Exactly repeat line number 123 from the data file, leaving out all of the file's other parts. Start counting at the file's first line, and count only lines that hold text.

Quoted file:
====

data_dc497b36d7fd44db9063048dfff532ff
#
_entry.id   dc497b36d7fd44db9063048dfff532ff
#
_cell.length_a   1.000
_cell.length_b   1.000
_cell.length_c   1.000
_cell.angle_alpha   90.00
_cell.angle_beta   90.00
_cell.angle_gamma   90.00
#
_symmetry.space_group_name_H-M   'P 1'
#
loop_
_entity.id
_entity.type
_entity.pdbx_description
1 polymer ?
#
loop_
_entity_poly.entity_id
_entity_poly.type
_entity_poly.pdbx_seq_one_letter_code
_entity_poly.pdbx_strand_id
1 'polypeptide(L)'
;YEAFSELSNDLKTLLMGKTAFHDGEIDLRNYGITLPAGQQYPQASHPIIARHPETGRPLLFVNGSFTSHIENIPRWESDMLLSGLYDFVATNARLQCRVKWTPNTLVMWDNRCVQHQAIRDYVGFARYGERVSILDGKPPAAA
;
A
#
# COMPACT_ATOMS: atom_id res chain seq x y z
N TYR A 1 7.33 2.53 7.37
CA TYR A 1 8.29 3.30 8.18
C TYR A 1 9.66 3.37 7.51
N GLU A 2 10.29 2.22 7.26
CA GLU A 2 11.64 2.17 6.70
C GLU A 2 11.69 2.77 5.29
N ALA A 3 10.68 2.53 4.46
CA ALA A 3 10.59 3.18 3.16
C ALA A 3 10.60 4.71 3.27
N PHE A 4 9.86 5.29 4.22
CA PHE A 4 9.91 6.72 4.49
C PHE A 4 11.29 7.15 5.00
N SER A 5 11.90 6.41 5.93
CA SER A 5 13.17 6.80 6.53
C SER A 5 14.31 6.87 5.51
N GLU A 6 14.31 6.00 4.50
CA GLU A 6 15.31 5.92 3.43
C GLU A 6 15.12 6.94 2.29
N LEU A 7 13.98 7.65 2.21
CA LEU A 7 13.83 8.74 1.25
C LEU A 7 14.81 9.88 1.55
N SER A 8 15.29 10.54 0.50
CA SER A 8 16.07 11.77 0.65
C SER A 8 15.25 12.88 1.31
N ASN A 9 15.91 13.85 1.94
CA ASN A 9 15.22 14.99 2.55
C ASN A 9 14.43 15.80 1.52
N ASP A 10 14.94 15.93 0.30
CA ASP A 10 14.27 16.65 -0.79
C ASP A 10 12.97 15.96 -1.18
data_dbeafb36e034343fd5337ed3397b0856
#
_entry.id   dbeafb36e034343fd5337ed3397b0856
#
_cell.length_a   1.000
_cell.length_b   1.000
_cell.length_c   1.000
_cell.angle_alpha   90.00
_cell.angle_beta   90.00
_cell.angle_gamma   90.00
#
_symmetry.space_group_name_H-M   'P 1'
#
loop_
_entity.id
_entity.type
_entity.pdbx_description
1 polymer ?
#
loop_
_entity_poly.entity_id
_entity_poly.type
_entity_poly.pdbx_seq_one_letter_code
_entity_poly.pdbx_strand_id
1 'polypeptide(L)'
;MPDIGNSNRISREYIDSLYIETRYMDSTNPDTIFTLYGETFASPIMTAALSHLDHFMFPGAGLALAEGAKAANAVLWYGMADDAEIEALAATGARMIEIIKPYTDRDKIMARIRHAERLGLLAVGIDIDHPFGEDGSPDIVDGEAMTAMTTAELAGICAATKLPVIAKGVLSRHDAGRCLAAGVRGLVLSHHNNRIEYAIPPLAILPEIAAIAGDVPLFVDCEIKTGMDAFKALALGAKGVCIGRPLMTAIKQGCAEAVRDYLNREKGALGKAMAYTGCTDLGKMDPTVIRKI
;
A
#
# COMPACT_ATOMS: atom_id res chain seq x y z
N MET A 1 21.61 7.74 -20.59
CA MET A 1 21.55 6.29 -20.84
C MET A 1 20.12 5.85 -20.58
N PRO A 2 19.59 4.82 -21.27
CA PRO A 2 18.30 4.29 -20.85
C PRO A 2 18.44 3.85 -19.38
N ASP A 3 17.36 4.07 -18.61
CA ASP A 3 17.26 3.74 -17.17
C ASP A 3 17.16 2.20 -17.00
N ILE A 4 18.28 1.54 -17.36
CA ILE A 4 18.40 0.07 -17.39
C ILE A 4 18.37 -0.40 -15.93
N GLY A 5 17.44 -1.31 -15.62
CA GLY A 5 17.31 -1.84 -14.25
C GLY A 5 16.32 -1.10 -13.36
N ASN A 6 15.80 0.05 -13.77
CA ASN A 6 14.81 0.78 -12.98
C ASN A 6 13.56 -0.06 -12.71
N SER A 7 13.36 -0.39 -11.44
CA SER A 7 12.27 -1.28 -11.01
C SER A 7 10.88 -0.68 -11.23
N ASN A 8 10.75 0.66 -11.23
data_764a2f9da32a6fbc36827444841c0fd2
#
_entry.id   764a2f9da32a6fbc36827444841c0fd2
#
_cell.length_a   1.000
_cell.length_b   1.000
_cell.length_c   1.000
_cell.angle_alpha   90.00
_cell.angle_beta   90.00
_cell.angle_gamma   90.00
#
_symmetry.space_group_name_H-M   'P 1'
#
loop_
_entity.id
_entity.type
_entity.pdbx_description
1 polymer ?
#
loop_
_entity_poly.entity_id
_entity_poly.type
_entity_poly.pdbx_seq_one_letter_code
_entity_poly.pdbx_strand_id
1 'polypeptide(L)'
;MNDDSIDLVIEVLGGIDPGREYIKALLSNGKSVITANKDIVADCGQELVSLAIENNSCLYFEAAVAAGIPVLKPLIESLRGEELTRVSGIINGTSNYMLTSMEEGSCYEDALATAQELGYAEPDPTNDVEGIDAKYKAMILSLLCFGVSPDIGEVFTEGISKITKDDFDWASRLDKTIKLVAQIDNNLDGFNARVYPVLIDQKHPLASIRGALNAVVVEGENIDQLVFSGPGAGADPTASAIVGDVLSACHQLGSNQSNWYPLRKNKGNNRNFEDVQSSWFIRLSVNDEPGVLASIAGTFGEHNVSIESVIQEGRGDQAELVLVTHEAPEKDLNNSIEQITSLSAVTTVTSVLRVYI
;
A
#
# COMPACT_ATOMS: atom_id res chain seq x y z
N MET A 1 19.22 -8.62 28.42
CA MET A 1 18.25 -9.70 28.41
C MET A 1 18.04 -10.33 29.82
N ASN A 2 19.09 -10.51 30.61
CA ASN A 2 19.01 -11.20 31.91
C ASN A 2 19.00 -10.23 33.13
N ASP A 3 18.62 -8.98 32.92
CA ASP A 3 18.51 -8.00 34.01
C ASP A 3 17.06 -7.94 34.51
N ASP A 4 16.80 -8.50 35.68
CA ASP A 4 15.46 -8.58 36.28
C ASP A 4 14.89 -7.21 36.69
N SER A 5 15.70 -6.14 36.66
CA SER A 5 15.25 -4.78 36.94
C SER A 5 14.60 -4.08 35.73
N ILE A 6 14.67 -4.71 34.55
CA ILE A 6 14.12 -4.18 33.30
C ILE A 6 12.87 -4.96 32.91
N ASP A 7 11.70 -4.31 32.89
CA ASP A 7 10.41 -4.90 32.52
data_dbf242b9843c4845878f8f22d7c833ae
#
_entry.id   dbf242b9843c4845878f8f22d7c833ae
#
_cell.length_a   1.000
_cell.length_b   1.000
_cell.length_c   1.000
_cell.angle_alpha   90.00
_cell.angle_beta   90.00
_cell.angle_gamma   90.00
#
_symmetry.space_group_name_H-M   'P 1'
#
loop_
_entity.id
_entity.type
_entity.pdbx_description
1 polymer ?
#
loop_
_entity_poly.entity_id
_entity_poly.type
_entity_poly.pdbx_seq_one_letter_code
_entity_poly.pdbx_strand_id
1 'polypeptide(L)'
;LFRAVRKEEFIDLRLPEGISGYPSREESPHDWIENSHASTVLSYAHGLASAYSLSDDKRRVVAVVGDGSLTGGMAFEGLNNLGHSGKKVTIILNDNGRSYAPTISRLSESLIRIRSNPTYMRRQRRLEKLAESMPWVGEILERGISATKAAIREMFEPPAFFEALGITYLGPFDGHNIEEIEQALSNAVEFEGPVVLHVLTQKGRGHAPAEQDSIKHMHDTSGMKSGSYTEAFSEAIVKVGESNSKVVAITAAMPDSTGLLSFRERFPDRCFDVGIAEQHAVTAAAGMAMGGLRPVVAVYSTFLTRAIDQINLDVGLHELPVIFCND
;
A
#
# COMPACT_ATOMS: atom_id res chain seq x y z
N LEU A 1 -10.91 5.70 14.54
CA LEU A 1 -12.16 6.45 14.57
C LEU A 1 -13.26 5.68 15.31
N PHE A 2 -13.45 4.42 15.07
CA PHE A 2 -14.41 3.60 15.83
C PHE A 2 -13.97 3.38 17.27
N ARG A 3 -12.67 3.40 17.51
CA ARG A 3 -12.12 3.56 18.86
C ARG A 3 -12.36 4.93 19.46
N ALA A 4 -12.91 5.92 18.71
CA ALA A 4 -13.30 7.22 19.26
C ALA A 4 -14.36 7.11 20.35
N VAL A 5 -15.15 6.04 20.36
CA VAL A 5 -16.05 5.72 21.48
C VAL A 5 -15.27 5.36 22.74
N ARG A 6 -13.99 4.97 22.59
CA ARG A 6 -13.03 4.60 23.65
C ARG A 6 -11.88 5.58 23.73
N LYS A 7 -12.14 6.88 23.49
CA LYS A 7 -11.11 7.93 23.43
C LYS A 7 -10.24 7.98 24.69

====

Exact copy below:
#